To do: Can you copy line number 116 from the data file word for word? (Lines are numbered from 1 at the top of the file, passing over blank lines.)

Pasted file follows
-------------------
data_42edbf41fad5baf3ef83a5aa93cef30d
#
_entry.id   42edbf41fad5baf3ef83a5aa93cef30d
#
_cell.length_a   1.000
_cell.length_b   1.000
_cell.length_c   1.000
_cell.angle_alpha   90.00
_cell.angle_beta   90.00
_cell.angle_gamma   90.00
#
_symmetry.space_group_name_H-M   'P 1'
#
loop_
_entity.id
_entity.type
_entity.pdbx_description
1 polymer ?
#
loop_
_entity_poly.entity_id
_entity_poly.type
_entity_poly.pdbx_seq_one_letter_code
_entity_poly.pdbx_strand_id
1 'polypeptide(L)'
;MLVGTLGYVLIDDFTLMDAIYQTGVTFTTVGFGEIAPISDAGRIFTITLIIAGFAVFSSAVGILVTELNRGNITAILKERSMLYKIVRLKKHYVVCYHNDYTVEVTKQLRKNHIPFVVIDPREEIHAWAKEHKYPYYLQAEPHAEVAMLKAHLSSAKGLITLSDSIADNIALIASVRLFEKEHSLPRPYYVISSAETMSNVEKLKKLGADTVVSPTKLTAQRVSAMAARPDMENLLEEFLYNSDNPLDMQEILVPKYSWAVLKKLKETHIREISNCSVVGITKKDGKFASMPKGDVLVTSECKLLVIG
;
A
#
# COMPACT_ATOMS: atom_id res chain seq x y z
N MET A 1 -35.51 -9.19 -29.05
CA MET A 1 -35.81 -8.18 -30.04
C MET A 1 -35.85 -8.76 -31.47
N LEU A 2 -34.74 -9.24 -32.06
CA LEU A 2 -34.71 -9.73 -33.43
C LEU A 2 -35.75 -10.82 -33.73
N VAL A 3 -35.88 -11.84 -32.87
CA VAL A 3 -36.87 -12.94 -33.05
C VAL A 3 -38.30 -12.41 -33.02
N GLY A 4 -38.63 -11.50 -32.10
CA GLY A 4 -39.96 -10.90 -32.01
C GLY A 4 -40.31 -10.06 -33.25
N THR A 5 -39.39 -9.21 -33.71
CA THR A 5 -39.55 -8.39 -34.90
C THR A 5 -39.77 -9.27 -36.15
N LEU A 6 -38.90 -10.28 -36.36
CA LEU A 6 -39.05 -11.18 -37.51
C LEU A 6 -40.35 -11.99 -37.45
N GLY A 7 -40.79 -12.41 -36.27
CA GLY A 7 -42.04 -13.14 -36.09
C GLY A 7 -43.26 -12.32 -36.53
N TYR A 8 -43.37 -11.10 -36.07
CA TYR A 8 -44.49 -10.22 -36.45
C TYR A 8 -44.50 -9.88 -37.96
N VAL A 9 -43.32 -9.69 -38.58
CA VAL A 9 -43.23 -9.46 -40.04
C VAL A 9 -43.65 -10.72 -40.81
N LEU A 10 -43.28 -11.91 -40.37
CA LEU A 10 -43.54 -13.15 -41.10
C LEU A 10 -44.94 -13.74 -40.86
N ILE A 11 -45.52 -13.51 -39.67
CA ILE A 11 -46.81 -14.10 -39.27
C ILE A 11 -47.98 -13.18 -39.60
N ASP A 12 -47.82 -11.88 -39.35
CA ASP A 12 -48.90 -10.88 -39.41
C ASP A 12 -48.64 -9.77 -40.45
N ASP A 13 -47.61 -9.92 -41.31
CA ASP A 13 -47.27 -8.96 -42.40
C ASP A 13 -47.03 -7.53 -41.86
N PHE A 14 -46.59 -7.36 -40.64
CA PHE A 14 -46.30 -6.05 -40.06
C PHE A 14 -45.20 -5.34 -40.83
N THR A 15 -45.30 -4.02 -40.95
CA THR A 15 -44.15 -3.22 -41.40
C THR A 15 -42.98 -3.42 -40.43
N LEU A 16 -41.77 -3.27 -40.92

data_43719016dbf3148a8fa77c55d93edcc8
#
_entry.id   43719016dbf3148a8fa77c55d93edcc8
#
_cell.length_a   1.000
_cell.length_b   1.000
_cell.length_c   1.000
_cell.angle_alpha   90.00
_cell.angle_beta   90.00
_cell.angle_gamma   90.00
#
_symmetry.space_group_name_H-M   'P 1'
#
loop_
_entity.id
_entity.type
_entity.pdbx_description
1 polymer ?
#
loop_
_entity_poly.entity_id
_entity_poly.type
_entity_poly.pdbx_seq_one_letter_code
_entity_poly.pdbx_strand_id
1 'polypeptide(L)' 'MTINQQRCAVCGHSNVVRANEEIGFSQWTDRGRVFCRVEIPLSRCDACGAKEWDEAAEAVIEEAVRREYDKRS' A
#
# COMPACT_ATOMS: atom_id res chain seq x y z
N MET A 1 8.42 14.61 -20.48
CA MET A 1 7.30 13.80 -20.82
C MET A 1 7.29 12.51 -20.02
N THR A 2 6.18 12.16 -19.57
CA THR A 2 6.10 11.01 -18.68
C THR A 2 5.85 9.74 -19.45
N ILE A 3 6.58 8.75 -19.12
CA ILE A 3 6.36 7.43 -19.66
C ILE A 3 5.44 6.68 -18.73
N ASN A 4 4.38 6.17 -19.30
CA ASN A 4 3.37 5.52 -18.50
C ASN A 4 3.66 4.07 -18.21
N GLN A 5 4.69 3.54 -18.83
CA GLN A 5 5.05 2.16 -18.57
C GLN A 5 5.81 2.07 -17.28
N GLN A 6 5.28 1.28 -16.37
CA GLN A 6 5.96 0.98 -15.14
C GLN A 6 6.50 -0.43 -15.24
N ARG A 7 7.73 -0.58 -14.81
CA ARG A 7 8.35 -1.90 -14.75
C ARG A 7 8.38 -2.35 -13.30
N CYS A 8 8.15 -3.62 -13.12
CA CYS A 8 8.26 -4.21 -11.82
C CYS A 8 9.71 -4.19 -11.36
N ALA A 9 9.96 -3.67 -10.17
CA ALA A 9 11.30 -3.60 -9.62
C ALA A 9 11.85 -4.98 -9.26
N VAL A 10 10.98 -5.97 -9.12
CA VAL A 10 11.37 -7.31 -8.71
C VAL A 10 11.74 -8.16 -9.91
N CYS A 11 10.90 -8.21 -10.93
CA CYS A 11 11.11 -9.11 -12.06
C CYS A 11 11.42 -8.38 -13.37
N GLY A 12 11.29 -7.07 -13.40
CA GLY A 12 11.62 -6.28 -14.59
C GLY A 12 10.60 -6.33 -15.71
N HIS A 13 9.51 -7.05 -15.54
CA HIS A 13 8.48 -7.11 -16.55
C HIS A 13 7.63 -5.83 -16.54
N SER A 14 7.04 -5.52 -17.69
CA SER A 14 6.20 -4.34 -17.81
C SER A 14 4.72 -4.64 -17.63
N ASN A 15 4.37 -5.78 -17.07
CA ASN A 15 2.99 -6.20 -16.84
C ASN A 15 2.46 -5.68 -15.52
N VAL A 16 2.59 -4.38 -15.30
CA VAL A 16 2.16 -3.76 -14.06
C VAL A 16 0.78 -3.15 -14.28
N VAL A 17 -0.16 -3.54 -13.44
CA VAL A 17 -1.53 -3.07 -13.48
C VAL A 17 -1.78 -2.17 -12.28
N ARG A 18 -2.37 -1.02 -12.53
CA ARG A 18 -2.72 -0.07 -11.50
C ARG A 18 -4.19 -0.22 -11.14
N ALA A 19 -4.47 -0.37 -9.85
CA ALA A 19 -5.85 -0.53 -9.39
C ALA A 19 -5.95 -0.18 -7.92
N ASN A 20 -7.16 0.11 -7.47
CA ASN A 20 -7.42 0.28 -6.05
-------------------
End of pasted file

N GLN A 5 4.69 3.54 -18.83